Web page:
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You Might Have a Bad Warehouse If... You pick from "permanent" storage areas

By Kate Vitasek | 01/18/2010 | 10:18 AM

This bad warehouse is brought to you courtesy of the esteemed Tom Speh, Senior Director of MBA Programs at Miami University. In this bad warehouse Tom witnessed order pickers going to the company's "permanent storage" location, at the farthest corners of the warehouse, to pick cases of product to fill shopping orders. The "permanent storage" area was "suppose" to be for product stored for longer than 90 days, but Tom saw order pickers repeatedly going to pull cases out of the pallets stored there.

If you catch your picking team going the distance (literally) to pick product from "permanent storage" areas, ask yourself just how efficient can it be to make repetitive carton picks from pallets meant to be in storage, instead of from picking locations.

Picture2 How might this warehouse address their problem better? The Warehousing Education and Research Council advocates using a "Forward Pick Area" or "Picking Module" in a dedicated area specifically designed to enhance order picking operations. It may be something as simple as racks containing cartons (and possibly individual units if you ship that way), or it could be a flow rack area which may even utilize pick to light or voice picking technology. The pictures demonstrate an example of forward pick areas (on the left) and picking modules (on the right).

WERC also recommends the picking area be located close to the packaging and shipping area so that it can operate as efficiently as possible, with the fastest moving items located closest to the pack / ship area to reduce picking travel time.

If you are spPicture1ace constrained and do not have room for a picking module, then at a minimum keep some of the slow moving items in the main warehouse as "primary location" and then replenish as needed from the more "permanent location". In this case consider using the lowest rack spaces down each aisle for storage of broken pallets and do carton picks from there, moving a full pallet down to that area as the cartons are consumed. Keeping the area used for picking cases low can also enhance performance through elimination of the constant rising and lowering of a lift.

Now a word on "permanent storage". If I had my way, I would permanently ban the term "permanent storage". Today's warehouse should focus on distribution and flow of product - not parking it somewhere permanently, even if "permanent" really means 90 days. It's perfectly OK to have more than one slot for your product - but a better and more common terminology is "primary" and "secondary" locations.

For those wanting to learn more about picking operations, we recommend the following resources:

I really love your feedback - and love you’re contributions to share those bad warehouse stories to help educate the profession on what NOT to do, and perhaps what to do if you’re not doing it.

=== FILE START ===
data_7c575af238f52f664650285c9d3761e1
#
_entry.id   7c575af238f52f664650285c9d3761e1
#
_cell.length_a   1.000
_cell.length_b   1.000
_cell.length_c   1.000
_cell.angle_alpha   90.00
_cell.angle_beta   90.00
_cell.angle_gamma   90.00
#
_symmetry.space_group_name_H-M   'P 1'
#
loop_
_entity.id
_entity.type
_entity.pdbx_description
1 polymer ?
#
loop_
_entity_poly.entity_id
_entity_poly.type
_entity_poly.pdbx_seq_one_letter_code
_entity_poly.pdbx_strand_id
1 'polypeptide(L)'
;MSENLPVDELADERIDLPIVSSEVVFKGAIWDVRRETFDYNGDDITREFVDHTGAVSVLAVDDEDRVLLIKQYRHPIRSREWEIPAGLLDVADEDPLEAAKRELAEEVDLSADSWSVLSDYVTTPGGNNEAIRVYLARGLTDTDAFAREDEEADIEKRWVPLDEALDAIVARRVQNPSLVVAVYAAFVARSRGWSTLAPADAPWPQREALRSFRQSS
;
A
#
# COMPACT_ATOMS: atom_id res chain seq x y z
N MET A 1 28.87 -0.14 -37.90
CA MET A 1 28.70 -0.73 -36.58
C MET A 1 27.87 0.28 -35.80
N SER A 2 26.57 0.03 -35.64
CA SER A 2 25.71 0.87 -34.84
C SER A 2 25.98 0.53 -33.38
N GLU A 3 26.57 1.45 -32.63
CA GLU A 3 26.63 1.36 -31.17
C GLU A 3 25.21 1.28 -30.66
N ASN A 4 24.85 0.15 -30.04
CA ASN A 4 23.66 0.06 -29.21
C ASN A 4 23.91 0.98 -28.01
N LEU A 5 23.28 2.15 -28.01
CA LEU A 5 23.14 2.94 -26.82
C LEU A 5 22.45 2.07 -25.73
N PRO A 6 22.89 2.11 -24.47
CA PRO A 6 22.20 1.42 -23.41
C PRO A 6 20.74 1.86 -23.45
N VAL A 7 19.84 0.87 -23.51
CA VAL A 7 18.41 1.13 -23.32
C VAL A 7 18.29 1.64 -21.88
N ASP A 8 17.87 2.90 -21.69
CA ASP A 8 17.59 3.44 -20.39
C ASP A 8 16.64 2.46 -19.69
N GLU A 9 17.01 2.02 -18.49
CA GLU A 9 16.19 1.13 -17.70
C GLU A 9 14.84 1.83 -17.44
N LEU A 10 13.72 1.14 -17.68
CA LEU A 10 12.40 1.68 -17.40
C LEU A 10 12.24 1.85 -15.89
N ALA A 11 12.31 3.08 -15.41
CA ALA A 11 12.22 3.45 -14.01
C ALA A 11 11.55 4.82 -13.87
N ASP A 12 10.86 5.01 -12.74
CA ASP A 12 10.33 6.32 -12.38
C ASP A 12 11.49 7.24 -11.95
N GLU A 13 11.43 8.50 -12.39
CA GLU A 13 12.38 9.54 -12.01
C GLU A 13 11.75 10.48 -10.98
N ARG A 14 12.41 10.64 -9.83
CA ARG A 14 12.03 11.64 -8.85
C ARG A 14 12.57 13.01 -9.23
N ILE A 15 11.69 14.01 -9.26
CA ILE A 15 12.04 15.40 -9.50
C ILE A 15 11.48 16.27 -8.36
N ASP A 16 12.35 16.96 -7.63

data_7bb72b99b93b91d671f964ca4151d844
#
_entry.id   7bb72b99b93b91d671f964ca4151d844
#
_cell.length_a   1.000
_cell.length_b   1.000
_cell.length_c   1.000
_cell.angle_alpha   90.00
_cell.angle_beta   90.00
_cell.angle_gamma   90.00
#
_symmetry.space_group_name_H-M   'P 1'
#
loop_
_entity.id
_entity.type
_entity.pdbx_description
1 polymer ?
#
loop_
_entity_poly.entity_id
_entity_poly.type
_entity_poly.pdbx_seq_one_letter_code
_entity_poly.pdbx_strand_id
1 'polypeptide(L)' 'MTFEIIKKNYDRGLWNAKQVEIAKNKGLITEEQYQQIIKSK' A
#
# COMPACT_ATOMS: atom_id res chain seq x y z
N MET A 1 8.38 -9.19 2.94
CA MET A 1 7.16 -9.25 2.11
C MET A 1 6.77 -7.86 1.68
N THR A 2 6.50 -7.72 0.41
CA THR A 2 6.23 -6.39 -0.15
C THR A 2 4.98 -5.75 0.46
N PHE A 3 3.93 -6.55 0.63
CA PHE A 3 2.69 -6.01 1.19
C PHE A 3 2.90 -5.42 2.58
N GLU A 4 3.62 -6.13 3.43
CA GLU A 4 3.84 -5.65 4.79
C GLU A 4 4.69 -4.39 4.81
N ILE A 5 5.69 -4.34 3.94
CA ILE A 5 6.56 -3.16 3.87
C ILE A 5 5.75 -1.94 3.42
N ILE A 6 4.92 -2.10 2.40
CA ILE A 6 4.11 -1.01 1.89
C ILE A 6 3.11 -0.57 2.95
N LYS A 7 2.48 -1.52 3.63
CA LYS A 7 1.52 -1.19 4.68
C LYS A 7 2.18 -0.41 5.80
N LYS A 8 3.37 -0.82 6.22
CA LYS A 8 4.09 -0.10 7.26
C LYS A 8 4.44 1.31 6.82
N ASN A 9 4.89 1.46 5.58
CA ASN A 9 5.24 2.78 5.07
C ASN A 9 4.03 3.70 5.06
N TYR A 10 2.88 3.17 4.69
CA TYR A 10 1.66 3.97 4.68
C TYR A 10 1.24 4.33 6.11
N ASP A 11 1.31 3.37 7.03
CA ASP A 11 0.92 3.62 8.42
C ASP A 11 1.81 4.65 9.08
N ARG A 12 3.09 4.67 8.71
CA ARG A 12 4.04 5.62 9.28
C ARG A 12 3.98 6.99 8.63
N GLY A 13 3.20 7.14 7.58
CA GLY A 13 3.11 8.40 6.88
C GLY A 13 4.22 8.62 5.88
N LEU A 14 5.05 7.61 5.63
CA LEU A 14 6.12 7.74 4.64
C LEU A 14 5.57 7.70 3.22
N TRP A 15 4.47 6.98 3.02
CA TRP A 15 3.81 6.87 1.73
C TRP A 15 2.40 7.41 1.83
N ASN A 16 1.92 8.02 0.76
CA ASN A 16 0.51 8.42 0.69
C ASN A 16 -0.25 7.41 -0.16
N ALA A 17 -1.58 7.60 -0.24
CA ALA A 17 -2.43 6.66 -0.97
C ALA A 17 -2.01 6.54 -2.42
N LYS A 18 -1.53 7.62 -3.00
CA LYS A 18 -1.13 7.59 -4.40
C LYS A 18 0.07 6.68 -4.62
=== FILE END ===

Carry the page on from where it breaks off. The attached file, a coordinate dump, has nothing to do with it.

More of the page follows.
If you've got an example of a bad warehouse practice, send me your story and photo(s) to [email protected].

If I feature your example in one of my blogs, WERC will send you a free copy of the WERC Warehousing & Fulfillment Process Benchmark & Best Practices Guide (a $160 value).

Your submission can be anonymous if you like so you don't get your boss or company in trouble! I'll be collecting examples all year and the winner will receive a free warehouse assessment by Supply Chain Visions, a $10,000 value. The runner up will win a free conference registration to the WERC conference (a $1,375 value).

Thank you again Tom Speh for your bad warehouse story! We'll get a copy of the WERC Warehousing & Fulfillment Process Benchmark & Best Practices Guides in the mail to you as a thank you for sharing your wisdom and fun!

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The opinions expressed herein are those solely of the participants, and do not necessarily represent the views of Agile Business Media, LLC., its properties or its employees.

About Kate Vitasek

Kate Vitasek

Kate Vitasek is a nationally recognized innovator in the practice of supply chain management. Vitasek is founder of Supply Chain Visions—a boutique consulting firm specializing in supply chain management. She is also a faculty member at the University of Tennessee's Center for Executive Education. A prolific writer, Vitasek has authored the Council of Supply Chain Management Professionals' best-selling mini-book series, Supply Chain Process Standards, and has contributed to other management books as well. Along with Karl Manrodt of Georgia Southern University, she co-leads WERC's popular annual benchmarking study.

About Steve Murray

Steve Murray

Steve Murray is a Principal Consultant and Chief of Research for Supply Chain Visions, a boutique consulting firm specializing in supply chain management. Prior to joining Supply Chain Visions he held a variety of functional and management roles in the distribution and manufacturing sectors, including 15 year managing an IT consulting firm. Steve has been instrumental in development of the Council of Supply Chain Management Professional's "Supply Chain Management Process Standards", the Warehousing Education and Research Council's Warehousing & Fulfillment Process Benchmarking & Best Practice Guide" and the WERC "Warehouse Certification Program". He is lead auditor for the WERC's Certification Program.


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